The beloved Jane Goodall celebrated your book as: "Finally an honest portrayal of the only woman of whom I have been really, really jealous. What a wonderful idea to write this book. Now I am jealous all over again!" What went through your mind when you heard this statement?

I wasn't thinking at all while I was shrieking with joy and disbelief, reading that blurb because Jane Goodall has for so long been my real-life (and still living) heroine. The endorsement was incredibly difficult to get because she travels three hundred days a year. I'd actually given up hope of getting a quote at all. I knew that she considered Burroughs's Jane "a wimp" and that she believed that she would have made a far better mate for Tarzan than the Jane Porter of the ERB novels. So for her to say what she did about my book -- calling it an "honest portrayal" and using the word "jealous" twice...well, I thought I'd died and gone to Heaven.

Thanks, Robin!
And now for the giveaway!

Want to score your own copy of Jane?
Simply leave a comment with your email address and you're entered!

This giveaway is open to residents of the U.S, Canada, and Europe, and ends at 11:59pm Sunday October 14. Winners will be selected at random.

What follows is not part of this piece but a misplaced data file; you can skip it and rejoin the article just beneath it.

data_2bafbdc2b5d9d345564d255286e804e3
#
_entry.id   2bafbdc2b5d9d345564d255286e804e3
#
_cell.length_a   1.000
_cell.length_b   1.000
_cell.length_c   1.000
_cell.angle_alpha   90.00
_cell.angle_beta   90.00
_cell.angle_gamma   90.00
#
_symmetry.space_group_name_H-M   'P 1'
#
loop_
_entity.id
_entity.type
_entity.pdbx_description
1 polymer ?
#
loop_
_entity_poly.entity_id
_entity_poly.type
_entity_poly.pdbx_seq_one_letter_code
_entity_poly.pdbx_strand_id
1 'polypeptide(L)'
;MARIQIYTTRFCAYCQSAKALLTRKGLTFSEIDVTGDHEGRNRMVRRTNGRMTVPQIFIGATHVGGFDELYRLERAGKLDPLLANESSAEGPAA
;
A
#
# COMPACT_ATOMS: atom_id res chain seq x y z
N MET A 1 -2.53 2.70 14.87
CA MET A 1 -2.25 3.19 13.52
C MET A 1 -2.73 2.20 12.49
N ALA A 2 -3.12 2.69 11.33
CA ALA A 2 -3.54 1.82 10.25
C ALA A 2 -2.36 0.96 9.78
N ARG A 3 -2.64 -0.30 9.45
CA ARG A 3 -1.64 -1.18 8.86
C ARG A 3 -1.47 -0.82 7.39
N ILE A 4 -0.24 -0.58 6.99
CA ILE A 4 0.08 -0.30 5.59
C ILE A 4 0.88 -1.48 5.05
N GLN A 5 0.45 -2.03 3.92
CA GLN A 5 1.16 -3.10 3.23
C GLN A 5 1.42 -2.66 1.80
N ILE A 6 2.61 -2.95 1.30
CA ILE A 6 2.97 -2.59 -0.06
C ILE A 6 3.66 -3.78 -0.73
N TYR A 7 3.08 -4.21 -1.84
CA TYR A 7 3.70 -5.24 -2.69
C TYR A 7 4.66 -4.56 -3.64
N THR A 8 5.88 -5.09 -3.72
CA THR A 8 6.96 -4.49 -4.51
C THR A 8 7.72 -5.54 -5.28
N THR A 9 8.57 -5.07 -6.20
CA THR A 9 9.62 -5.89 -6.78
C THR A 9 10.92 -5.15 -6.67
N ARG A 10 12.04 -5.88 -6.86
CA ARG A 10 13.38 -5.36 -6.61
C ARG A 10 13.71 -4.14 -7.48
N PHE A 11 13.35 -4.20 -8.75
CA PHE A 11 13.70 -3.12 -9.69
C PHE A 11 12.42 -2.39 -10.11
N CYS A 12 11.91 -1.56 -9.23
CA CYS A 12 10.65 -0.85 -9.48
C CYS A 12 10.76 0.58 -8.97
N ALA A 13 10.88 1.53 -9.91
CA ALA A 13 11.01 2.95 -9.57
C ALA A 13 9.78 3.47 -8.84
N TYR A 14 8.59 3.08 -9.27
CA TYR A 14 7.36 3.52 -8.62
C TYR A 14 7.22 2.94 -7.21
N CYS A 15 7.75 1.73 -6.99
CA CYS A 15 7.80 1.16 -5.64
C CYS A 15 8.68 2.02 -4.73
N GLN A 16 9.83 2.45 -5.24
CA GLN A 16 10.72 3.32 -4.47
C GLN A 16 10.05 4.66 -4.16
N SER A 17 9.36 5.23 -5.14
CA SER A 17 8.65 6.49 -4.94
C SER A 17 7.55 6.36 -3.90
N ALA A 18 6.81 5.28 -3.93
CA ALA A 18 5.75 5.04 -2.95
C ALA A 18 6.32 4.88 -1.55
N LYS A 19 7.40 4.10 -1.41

Thanks, and good luck!

This giveaway is closed and the winners have been selected!
Stay tuned for more great book giveaways!


  1. What a neat quote from Jane Goodall. I have added Jane to my wish list, and would love to win a copy. Thanks for the giveaway.

  2. I've been circling around this book like a shark :) Really want to read it! Thank you for a gorgeous giveaway!

    impy80 at hotmail dot com

  3. I so want to read this book! Please enter me!

  4. I've seen this book a few times around the blogging world and it got rave reviews. I was never a true lover of Tarzan, but the thought of a book written solely about Jane is intriguing.

    1. Ugh, forgot the email. I always do that!
      Lmackesy @

  5. would love to read this book Jane fascinates

  6. Absolutely fascinating! Please count me in!

  7. A Jane Goodall endorsement?! I'm agog too -- that's AWESOME.

  8. The Jane Goodall story is excellent, congrats on the endorsement. So many of us revere this great woman. I met her once up in Canada, she's quite a force.

  9. I grew up watching Maureen O'Sullivan play Jane in the movies and I always wanted to be Jane and live in the jungle. I would love to read this one.

    tmrtini at gmail dot com

  10. Added to my TBR list! Loved the post!

    lafra86 at gmail dot com

  11. Thanks for this wonderful giveaway. Jane is awesome. saubleb(at)gmail(dot)com

  12. An impressive book and a great interview. Fascinating. elliotbencan(at)hotmail(dot)com

  13. It would be very interesting to read things from her point of view. I would love to read this!


  14. This one's on my list!

    Thanks for the chance to win!


    CalicoCritic at gmail dot com

  15. Tarzan is a pretty wonderful hero. He's wild and untamable except when it comes to love. I like that this book is about Jane. I want to know more about her!


  16. Very nice interview.


  17. I was never interested in Jane and Tarzan before, but I am now! Great review and interview! Thanks for the chance to win.